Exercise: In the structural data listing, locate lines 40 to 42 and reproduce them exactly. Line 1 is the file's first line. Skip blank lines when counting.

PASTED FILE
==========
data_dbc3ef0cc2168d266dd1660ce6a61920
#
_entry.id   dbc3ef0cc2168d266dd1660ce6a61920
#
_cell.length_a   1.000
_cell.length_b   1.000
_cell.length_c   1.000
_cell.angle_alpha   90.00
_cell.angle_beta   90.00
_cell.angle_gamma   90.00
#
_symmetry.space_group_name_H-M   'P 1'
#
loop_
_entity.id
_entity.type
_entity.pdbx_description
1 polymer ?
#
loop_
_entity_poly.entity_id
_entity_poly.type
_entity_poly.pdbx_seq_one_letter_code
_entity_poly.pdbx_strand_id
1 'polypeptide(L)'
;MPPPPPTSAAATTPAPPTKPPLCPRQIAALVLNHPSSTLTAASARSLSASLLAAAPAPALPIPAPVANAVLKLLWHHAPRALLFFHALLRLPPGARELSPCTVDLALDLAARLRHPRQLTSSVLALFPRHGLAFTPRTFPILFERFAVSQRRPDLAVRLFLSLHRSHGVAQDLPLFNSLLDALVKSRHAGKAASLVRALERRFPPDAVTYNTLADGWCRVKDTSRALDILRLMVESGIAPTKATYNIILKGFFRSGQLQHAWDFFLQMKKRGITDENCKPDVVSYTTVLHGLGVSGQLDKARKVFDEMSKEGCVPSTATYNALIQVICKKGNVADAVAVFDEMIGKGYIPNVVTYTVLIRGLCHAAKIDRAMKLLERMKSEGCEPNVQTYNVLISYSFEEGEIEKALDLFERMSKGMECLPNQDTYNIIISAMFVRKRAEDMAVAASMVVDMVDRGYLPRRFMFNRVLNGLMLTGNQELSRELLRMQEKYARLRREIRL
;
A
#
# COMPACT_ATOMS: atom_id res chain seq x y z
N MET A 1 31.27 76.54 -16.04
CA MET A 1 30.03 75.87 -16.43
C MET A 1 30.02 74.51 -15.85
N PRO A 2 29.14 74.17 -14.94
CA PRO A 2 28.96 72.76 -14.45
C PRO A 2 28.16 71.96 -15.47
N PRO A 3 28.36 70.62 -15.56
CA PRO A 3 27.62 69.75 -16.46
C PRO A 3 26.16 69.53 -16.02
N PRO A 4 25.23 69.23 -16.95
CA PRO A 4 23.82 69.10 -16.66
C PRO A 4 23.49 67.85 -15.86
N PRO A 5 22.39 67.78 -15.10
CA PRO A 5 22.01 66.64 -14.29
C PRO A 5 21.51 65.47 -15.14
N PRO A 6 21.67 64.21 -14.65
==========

N PRO A 4 25.23 69.23 -16.95
CA PRO A 4 23.82 69.10 -16.66
C PRO A 4 23.49 67.85 -15.86